• Work that bulk mailing permit! Have nice postcards made – thousands of them. Buy, or create, a neighborhood mailing list. OR Use EDDM (Every Door Direct Mail) where you choose what streets in which zip codes receive your mailer! Use extras as invitations to hand out, “storm” community events, etc. Mail them early enough to get to the neighbors the week before Christmas. Mail extras (first class) to every guest you’ve had in the last five years, inactive members, friends, “alumni,” etc. You can find a template here.
  • Invite your community to worship through the newspaper, radio, cable access TV, and community signboards. Perhaps you can share the announcement (and costs) with other churches in your neighborhood or conference.
  • Have a colorful vinyl banner made to put out in front of your church. Use big letters to make a big, and noticeable invitation! Banners such as these are made in two or three days at a place like FastSigns or Office Depot and cost about $150. You can get them even more reasonably if you plan ahead – places like Vistaprint offer them for as low as $29. They can be stored (rolled, not folded) and used again next year! Signs should be perpendicular to the road, not parallel!
  • Seize Christmas as an opportunity to contact every local visitor from the past year with a card or letter and a phone call! Invite them to join you again for worship on this special day.
  • Make sure your worship is as “visitor-friendly” as possible on Christmas Eve.
  • Prepare ushers and greeters on greeting guests (ie: “Welcome to Trinity! I’m Jane, I don’t think I know your name!” as opposed to “Hi! Are you a visitor?”).
  • Perhaps you have a few hearty youth or families who would be willing to tend the parking area, directing folks to guest-area parking or open spots.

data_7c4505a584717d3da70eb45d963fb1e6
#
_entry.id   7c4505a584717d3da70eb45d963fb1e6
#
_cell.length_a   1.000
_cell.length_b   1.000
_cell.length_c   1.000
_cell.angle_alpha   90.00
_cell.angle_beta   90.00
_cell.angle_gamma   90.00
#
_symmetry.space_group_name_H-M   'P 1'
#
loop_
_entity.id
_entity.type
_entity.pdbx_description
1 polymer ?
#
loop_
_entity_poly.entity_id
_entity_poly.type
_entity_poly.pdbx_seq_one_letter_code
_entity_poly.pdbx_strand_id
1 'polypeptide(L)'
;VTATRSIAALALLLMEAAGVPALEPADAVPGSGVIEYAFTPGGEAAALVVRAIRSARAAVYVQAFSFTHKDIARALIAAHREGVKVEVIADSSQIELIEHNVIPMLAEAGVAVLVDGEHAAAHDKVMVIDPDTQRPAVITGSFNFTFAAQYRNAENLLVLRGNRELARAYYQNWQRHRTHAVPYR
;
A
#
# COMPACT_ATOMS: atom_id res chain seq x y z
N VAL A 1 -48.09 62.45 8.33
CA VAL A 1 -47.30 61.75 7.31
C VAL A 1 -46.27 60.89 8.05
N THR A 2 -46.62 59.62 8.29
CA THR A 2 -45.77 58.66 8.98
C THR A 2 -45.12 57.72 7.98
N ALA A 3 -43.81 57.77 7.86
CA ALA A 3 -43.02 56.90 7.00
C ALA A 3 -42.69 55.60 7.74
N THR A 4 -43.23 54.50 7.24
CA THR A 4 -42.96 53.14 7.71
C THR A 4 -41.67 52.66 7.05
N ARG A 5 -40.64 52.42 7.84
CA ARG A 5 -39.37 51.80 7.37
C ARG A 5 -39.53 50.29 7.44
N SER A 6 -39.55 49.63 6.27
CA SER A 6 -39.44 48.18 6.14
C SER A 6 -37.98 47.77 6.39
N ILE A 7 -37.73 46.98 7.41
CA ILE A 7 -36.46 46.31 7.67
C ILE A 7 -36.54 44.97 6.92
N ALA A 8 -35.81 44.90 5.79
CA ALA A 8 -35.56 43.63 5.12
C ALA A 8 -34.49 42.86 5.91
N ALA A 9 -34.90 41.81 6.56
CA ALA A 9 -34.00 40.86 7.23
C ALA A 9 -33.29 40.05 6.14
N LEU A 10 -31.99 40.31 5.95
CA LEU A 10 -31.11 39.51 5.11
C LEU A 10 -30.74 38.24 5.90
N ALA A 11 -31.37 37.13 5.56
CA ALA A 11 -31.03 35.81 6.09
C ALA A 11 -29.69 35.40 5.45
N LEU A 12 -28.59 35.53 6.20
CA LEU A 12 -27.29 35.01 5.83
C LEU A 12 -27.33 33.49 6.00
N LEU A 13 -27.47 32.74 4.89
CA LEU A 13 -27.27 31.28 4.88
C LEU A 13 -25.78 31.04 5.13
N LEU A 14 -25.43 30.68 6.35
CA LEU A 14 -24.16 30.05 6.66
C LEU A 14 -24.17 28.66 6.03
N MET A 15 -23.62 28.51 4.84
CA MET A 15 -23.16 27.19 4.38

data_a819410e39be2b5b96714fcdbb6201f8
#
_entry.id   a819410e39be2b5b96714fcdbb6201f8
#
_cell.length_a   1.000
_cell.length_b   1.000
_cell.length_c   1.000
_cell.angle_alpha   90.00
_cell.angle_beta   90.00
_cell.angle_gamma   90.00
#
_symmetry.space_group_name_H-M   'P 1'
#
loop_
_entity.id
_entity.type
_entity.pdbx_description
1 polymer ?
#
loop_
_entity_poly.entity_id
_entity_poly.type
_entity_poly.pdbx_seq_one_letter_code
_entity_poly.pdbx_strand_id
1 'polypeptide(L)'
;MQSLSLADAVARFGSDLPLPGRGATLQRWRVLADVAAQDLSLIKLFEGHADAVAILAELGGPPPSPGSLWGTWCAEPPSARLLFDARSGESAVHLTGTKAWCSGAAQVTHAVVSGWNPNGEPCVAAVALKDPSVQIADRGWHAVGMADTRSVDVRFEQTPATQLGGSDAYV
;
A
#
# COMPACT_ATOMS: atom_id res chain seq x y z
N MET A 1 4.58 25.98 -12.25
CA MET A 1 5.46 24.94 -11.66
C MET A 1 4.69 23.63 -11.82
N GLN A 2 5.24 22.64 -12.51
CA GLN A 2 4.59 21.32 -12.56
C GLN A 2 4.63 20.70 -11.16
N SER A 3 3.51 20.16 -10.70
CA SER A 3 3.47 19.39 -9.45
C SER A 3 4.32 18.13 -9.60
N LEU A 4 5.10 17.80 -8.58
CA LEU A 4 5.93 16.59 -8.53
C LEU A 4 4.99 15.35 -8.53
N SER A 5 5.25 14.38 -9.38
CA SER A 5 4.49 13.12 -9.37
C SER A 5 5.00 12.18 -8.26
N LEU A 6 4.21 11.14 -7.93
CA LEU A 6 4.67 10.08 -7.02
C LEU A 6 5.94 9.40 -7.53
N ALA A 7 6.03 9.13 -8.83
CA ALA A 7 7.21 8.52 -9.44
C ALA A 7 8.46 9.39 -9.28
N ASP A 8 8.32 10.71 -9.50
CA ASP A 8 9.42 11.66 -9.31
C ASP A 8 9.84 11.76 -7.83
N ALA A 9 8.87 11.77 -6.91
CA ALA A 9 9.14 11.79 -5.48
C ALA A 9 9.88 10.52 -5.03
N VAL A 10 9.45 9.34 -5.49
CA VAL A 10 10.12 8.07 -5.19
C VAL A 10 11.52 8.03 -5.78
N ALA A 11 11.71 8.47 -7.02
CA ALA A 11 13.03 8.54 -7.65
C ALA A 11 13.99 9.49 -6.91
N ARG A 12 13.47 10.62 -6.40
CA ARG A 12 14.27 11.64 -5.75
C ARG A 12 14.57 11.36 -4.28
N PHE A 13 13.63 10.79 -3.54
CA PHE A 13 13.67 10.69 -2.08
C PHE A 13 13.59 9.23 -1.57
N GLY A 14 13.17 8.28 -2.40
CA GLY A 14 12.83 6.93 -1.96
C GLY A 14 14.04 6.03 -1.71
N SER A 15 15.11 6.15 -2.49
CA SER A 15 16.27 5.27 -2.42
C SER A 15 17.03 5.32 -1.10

• And speaking of the parking lot – or the entrance area – perhaps there are a few folks who might be encouraged to dress festively and sing or play carols of the season prior to the services. Perhaps, if this is a bit over the top for your folks, how about some “piped-out” Christmas music from a CD player or bluetooth speaker hidden behind a poinsettia!
  • Make sure, at least on this day, that the entrance to the church is clear to those coming from both the parking lot and the street! Don’t assume “everyone knows” that, to get in from the parking lot, you must walk through the Sunday School!
  • Make sure bathrooms are clean – really clean – and there are places for changing diapers readily apparent and available in all restrooms. A little “baby emergency” box at these changing stations sends a strong message, too, even if the supplies are not needed.
  • Prepare a small gift bag for guests that have information about your church to share with guests as they come into worship. Perhaps you might include a little package of candies or an inexpensive Christmas ornament (ie: from Oriental Trading or Autom).